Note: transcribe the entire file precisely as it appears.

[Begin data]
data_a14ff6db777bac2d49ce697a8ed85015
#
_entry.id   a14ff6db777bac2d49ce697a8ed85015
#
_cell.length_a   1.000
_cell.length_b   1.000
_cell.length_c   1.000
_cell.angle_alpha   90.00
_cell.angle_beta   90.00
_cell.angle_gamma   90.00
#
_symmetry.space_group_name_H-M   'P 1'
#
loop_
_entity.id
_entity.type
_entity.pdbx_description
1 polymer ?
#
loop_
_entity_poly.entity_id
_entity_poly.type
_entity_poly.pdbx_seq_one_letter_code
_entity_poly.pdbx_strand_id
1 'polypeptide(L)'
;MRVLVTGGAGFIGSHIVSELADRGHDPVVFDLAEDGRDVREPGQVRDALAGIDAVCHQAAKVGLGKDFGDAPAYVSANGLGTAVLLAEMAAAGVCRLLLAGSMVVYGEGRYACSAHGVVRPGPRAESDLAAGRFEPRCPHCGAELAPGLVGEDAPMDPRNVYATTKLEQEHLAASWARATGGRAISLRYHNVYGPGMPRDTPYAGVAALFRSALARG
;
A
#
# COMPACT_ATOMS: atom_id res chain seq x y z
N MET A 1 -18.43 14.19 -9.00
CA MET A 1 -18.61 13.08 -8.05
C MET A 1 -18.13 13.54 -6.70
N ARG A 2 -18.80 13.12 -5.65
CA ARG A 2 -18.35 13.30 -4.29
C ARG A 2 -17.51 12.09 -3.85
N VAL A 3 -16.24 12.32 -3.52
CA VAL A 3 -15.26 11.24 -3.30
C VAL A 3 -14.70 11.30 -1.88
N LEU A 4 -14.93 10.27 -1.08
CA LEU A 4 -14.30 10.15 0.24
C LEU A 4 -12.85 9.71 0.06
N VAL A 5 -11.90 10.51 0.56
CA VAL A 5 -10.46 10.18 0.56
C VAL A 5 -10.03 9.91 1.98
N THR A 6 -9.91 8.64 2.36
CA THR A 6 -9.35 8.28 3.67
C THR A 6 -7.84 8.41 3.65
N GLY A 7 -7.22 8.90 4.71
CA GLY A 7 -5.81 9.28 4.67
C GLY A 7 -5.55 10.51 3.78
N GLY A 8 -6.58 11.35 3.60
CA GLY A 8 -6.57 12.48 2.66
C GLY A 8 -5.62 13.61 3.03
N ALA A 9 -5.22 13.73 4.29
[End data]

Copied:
data_a14ff6db777bac2d49ce697a8ed85015
#
_entry.id   a14ff6db777bac2d49ce697a8ed85015
#
_cell.length_a   1.000
_cell.length_b   1.000
_cell.length_c   1.000
_cell.angle_alpha   90.00
_cell.angle_beta   90.00
_cell.angle_gamma   90.00
#
_symmetry.space_group_name_H-M   'P 1'
#
loop_
_entity.id
_entity.type
_entity.pdbx_description
1 polymer ?
#
loop_
_entity_poly.entity_id
_entity_poly.type
_entity_poly.pdbx_seq_one_letter_code
_entity_poly.pdbx_strand_id
1 'polypeptide(L)'
;MRVLVTGGAGFIGSHIVSELADRGHDPVVFDLAEDGRDVREPGQVRDALAGIDAVCHQAAKVGLGKDFGDAPAYVSANGLGTAVLLAEMAAAGVCRLLLAGSMVVYGEGRYACSAHGVVRPGPRAESDLAAGRFEPRCPHCGAELAPGLVGEDAPMDPRNVYATTKLEQEHLAASWARATGGRAISLRYHNVYGPGMPRDTPYAGVAALFRSALARG
;
A
#
# COMPACT_ATOMS: atom_id res chain seq x y z
N MET A 1 -18.43 14.19 -9.00
CA MET A 1 -18.61 13.08 -8.05
C MET A 1 -18.13 13.54 -6.70
N ARG A 2 -18.80 13.12 -5.65
CA ARG A 2 -18.35 13.30 -4.29
C ARG A 2 -17.51 12.09 -3.85
N VAL A 3 -16.24 12.32 -3.52
CA VAL A 3 -15.26 11.24 -3.30
C VAL A 3 -14.70 11.30 -1.88
N LEU A 4 -14.93 10.27 -1.08
CA LEU A 4 -14.30 10.15 0.24
C LEU A 4 -12.85 9.71 0.06
N VAL A 5 -11.90 10.51 0.56
CA VAL A 5 -10.46 10.18 0.56
C VAL A 5 -10.03 9.91 1.98
N THR A 6 -9.91 8.64 2.36
CA THR A 6 -9.35 8.28 3.67
C THR A 6 -7.84 8.41 3.65
N GLY A 7 -7.22 8.90 4.71
CA GLY A 7 -5.81 9.28 4.67
C GLY A 7 -5.55 10.51 3.78
N GLY A 8 -6.58 11.35 3.60
CA GLY A 8 -6.57 12.48 2.66
C GLY A 8 -5.62 13.61 3.03
N ALA A 9 -5.22 13.73 4.29